There are plenty of comparators that can be unofficially wired as an op-amp without much trouble but, many more will oscillate (go unstable) because they are not designed for linear applications; they are designed for non-negative feedback applications where output transistor switching speed is important. The LM339 is a bit of an exception in that you can get semi-decent op-amp style performance but you have to jump through a few hoops: -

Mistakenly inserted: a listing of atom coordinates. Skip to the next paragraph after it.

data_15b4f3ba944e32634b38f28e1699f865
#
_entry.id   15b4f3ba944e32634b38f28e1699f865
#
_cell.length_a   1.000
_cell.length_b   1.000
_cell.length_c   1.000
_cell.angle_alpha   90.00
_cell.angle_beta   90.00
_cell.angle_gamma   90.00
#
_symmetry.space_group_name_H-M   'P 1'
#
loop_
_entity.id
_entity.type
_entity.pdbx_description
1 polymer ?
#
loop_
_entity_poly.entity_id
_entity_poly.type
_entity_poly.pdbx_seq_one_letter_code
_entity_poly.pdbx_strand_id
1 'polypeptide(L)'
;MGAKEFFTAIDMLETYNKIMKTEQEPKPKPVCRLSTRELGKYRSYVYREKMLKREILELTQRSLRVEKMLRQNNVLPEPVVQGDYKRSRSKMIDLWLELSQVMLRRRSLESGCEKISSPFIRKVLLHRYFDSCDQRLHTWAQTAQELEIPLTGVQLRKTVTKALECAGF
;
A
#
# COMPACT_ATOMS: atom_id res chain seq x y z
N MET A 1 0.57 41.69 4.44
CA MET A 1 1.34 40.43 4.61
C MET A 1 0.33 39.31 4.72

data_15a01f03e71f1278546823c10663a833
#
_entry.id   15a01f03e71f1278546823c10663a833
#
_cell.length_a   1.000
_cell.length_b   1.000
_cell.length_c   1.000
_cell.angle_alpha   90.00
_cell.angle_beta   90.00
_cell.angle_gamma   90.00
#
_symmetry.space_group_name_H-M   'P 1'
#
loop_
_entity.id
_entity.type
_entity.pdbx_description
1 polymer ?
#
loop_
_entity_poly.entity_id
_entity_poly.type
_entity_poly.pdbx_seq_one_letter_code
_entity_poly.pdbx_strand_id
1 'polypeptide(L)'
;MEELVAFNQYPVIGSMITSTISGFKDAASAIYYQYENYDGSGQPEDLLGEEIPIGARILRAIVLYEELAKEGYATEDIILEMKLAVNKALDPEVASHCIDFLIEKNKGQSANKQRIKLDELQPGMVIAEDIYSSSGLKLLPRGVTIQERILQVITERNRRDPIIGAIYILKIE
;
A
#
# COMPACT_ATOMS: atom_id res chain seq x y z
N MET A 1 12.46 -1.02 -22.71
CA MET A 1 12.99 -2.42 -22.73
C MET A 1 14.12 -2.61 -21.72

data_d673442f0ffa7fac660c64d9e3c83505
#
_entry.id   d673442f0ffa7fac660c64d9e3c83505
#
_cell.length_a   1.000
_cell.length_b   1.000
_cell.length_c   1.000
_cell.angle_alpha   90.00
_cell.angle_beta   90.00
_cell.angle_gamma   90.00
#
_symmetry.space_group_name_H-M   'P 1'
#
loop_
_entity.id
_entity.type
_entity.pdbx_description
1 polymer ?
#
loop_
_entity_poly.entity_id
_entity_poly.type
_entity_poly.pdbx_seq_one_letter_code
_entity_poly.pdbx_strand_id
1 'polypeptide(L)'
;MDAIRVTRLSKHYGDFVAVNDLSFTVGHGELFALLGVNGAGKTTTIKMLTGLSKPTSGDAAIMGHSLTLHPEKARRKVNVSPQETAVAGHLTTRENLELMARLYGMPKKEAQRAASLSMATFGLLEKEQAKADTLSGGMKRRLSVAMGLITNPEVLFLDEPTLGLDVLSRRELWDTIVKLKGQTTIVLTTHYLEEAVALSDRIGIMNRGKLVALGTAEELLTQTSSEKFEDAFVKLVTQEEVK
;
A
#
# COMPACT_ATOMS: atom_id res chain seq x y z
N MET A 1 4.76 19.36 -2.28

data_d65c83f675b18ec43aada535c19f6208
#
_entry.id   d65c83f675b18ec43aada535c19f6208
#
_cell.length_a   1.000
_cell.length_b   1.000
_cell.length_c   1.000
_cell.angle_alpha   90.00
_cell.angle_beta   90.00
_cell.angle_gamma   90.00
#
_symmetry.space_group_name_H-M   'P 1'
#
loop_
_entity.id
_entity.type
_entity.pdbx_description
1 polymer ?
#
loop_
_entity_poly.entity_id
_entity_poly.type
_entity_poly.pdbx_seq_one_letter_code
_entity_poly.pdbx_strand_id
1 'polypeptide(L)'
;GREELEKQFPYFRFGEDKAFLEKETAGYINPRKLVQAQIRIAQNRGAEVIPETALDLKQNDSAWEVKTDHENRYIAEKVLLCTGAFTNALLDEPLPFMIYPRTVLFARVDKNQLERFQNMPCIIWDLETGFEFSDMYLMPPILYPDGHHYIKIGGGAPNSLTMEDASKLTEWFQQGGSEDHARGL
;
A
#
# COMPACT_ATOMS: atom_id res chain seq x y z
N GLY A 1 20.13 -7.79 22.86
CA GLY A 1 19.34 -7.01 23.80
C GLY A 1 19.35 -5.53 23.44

However, speed is usually the big thing needed from comparators and that means the internally circuits are not compensated. And, without compensation, they will be often unstable when using negative feedback (op-amp applications).
But the control loop should be stable.
No, that's a much bigger and broader thing and you cannot make that conclusion at all.
Am I missing other huge downsides?
A lot of comparators don't have low input offset voltage accuracy but they will have (usually) a better common-mode signal handling reliability than op-amps (at the expense of worser input offset voltage specifications).